Filed under: Feature
According to this report, six countries – Japan, USA, Germany, Korea, France and the UK – are the source of almost 80% of all innovations developed worldwide in the field of clean energy technologies (CETs). This is one of the key findings of a patent-based study on the emergence and distribution of these technologies across the globe jointly conducted by the European Patent Office (EPO), the United Nations Environment Programme (UNEP) and the International Centre for Trade and Sustainable Development (ICTSD).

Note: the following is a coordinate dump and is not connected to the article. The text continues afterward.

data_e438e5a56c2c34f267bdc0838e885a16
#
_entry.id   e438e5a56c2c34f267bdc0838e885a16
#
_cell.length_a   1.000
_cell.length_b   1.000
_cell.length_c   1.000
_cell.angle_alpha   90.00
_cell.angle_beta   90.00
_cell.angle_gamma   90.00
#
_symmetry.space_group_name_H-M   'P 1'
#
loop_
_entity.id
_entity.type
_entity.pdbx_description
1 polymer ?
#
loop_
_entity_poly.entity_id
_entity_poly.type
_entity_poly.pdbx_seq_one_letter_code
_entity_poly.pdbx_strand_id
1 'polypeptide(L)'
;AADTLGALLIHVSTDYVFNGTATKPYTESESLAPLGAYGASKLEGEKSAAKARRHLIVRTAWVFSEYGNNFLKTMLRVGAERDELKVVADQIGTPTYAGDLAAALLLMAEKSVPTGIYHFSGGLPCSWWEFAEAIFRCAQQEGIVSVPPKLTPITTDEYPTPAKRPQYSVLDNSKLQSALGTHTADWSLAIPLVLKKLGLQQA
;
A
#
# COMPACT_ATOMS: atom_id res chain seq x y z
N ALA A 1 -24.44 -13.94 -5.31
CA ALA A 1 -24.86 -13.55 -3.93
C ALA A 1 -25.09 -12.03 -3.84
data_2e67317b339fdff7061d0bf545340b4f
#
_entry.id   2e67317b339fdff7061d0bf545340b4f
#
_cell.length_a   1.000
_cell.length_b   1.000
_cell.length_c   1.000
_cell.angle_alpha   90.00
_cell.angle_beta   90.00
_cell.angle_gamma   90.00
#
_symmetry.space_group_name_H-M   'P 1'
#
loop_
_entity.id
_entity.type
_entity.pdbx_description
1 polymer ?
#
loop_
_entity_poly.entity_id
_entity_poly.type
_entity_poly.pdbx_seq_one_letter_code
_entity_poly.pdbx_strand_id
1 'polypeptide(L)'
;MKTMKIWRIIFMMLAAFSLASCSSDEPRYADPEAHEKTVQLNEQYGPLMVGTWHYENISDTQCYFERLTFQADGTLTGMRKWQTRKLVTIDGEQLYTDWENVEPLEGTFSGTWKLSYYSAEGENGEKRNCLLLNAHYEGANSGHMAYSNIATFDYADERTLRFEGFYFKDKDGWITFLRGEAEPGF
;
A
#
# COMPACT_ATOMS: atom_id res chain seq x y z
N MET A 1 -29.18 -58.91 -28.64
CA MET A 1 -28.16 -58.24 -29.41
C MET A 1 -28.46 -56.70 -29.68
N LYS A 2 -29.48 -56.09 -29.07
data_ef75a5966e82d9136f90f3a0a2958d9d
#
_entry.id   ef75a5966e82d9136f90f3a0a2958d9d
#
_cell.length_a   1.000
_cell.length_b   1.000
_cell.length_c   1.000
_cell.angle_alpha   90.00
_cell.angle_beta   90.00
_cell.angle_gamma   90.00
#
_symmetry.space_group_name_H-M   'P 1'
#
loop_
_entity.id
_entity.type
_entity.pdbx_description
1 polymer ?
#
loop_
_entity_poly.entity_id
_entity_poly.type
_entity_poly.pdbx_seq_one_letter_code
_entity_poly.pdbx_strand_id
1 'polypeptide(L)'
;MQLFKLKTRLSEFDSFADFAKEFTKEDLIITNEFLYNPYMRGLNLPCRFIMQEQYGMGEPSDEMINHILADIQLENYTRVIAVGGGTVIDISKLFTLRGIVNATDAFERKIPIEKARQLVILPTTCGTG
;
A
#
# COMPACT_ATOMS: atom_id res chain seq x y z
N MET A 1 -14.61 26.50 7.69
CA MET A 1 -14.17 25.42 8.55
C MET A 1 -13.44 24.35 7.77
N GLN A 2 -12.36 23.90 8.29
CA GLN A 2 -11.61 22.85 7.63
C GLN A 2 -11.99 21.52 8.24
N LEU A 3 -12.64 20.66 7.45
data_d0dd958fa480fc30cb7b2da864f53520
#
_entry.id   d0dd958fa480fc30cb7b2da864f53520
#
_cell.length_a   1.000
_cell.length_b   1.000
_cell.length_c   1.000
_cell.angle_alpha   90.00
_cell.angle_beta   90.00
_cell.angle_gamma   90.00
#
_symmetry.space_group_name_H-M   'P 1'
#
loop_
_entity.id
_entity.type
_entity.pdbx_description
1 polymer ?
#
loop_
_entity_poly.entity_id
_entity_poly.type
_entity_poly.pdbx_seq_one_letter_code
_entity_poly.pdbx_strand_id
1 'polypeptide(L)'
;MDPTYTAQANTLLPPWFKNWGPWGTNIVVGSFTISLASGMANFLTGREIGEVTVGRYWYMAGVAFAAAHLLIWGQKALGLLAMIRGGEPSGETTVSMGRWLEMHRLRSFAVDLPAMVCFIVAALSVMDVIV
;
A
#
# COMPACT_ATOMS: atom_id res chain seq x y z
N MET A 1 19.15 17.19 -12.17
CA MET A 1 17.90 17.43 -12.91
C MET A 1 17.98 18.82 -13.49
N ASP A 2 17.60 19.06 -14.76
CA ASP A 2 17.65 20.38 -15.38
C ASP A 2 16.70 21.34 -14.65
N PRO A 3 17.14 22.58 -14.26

The study shows clearly that the surge of patenting activity in CETs coincided with the adoption of the Kyoto Protocol in 1997, providing a strong indication that political decisions can be important in creating a framework to stimulate the development of technologies which are considered to be crucial to the efforts to address climate change. The statistical analysis of the data shows that patenting rates in the selected CETs have increased roughly 20% per year since then, outpacing the traditional energy sources of fossil fuels and nuclear energy.
The report also mentions that China is rapidly gaining ground in the number of cleanip patent filings. I suspect, however, that many of these patents originating from China have a relatively low patent quality, as discussed in this post on solar patent quality.
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